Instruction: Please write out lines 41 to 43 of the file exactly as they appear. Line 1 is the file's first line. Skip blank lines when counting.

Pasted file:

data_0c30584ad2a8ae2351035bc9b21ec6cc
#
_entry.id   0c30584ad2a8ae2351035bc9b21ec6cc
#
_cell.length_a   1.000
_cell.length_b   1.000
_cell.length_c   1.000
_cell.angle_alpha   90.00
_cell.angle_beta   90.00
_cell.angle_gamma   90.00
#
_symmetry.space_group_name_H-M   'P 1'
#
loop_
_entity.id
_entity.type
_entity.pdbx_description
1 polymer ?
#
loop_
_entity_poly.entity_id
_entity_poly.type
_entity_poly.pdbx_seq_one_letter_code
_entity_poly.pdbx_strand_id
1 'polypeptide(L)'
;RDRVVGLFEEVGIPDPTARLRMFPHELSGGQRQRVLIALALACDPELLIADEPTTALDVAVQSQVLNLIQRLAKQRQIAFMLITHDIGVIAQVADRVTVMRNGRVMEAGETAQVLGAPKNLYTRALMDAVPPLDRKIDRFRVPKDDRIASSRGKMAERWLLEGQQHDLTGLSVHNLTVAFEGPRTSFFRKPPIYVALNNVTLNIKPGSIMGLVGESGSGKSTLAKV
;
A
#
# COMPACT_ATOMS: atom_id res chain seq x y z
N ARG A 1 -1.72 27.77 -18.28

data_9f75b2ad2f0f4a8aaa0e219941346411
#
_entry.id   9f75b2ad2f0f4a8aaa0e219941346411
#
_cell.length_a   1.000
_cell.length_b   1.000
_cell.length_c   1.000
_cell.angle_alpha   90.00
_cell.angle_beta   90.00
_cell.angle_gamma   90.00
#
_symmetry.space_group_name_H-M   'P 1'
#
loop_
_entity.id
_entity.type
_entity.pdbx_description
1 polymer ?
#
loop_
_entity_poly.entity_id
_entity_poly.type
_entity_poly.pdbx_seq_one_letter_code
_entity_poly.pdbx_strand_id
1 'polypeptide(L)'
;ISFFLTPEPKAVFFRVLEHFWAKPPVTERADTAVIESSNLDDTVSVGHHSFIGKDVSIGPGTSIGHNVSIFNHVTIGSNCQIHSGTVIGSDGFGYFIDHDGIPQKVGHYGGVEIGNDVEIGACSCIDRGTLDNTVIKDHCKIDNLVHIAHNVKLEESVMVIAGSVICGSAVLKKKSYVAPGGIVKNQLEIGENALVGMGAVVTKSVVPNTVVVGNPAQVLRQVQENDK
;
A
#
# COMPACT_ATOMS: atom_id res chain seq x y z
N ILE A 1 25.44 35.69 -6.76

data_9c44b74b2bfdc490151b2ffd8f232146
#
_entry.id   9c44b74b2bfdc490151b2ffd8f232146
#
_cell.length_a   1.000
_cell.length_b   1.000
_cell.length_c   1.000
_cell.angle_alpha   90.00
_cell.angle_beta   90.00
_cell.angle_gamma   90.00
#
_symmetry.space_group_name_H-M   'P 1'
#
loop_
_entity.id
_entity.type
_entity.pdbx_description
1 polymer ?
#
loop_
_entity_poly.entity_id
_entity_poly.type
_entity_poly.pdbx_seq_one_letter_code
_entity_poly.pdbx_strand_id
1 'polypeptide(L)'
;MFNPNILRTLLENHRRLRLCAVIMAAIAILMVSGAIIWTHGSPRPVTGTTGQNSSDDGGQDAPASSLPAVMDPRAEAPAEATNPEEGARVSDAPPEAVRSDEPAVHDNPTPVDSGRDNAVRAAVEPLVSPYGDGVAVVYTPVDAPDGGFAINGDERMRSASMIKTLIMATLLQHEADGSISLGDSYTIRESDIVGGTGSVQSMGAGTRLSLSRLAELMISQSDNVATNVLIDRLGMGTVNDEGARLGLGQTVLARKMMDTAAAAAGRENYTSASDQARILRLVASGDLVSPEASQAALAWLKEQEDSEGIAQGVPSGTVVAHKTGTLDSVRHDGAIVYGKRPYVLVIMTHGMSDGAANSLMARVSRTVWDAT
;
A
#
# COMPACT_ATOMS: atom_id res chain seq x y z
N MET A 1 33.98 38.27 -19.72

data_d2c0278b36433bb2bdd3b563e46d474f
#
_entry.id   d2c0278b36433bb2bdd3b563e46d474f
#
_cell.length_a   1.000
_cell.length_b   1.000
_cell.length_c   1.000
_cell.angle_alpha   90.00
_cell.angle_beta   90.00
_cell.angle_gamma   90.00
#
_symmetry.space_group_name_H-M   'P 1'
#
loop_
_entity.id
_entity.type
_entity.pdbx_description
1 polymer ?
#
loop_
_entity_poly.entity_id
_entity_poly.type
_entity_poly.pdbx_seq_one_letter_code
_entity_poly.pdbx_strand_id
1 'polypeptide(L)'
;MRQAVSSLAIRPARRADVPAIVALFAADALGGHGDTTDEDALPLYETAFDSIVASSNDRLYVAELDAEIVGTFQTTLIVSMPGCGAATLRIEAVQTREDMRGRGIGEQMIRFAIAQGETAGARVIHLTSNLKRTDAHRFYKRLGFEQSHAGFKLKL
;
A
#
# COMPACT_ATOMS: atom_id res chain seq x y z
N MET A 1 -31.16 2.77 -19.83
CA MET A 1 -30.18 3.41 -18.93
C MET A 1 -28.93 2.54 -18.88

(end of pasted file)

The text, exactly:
_cell.angle_gamma   90.00
#
_symmetry.space_group_name_H-M   'P 1'